A system that controls the air quality inside aeroplanes, a cheap and simple HIV testing kit and an oil spill damage-control system system helped three teenagers win the top prizes at the Intel International Science and Engineering Fair (ISEF) this weekend.

Seventeen-year-old Raymond Wang from Canada secured the  first prize, walking away with $75 000 (around R900 000).

Wang engineered an air system for plane cabins to improve the quality of the air that passengers inhale while they’re on a flight by more than 190%, helping minimises the chances of disease transmission by reducing pathogen inhalation concentrations by up to 55 times compared to conventional designs.

The system also reduces can be easily and economically incorporated in existing aeroplanes.

Fellow Canadian Nicole Ticea, 16 and Karan Jerath, 18, from Friendswood, Texas, were crowned the Gordon E Moore Award runners up and received the Intel Foundation Young Scientists Award along with a $50 000 (R600 000) prize each.

Ticea, a scientist who already has her own company dedicated to scientific research and development, created a cost-effective, disposable HIV testing kit that can be used in virtually any environment, doesn’t require the use of electricity and produces results in under an hour.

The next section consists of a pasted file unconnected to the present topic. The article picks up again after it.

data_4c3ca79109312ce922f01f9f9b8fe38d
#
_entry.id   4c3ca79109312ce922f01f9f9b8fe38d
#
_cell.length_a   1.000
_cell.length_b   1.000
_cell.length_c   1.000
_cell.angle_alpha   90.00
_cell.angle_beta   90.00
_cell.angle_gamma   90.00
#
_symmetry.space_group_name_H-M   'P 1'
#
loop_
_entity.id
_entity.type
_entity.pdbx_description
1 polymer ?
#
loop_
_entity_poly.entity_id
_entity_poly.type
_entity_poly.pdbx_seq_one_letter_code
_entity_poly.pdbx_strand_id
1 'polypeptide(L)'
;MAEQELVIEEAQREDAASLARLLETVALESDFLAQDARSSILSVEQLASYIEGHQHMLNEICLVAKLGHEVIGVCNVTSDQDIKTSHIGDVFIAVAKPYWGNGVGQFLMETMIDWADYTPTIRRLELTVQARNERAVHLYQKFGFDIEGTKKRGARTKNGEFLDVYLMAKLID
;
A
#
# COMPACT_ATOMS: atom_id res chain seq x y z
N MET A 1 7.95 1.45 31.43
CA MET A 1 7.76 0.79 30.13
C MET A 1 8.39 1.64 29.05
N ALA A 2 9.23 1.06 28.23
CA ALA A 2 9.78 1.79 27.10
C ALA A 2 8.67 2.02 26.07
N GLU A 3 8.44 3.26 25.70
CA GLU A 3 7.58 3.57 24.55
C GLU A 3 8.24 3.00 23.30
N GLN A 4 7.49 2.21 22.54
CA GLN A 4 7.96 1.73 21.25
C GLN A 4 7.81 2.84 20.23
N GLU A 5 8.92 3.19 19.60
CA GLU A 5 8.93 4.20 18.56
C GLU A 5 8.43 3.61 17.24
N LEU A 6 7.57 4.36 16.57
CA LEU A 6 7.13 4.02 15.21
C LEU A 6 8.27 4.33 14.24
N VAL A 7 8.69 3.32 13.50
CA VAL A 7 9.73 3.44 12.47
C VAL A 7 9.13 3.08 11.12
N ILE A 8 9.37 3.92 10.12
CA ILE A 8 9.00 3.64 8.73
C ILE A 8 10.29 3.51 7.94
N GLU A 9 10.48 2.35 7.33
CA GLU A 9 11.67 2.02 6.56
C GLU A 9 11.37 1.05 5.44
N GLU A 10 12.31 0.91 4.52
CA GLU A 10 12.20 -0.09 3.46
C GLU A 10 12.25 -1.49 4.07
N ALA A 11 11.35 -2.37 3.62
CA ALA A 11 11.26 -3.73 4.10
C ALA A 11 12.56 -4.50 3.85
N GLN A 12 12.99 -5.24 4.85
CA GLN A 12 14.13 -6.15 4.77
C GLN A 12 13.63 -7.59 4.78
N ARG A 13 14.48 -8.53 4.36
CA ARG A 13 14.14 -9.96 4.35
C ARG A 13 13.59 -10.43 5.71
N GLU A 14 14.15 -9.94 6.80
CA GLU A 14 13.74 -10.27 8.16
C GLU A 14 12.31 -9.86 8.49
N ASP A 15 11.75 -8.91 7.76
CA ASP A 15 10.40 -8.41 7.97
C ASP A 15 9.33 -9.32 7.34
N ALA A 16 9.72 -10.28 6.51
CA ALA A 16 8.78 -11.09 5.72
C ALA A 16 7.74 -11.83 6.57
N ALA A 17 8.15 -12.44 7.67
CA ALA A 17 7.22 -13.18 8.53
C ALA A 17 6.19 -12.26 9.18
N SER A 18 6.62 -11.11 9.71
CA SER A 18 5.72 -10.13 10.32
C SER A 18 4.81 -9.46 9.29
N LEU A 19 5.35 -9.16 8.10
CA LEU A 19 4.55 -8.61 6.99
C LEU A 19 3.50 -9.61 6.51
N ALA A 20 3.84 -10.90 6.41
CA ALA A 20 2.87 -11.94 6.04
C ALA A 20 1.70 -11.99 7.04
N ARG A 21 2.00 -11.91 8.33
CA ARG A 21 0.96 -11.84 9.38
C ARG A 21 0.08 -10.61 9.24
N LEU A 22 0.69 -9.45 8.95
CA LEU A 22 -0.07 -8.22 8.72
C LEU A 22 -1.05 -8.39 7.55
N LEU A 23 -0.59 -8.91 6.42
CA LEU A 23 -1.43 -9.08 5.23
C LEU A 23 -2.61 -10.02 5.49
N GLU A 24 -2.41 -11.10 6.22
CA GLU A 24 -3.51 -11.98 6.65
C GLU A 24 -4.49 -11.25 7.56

Jerath developed a containment closure that helps thwart the damage caused by spills in underwater oil wells. The closure separates natural gas, oil and ocean water, accommodates different water depths, pipe sizes and fluid compositions and can prevent the formation of potentially clogging methane hydrate.

A total of 1 700 young scientists from 422 national affiliate fairs worldwide were chosen to participate in the fair. Around 600 finalists received awards and prizes for their innovative research including 20 winners who were chosen in each category.  The category winners also received a $1 000 (R12 000) grant from the Intel Foundation for their school and to the affiliated fair they represented.

[Image – Intel ISEF]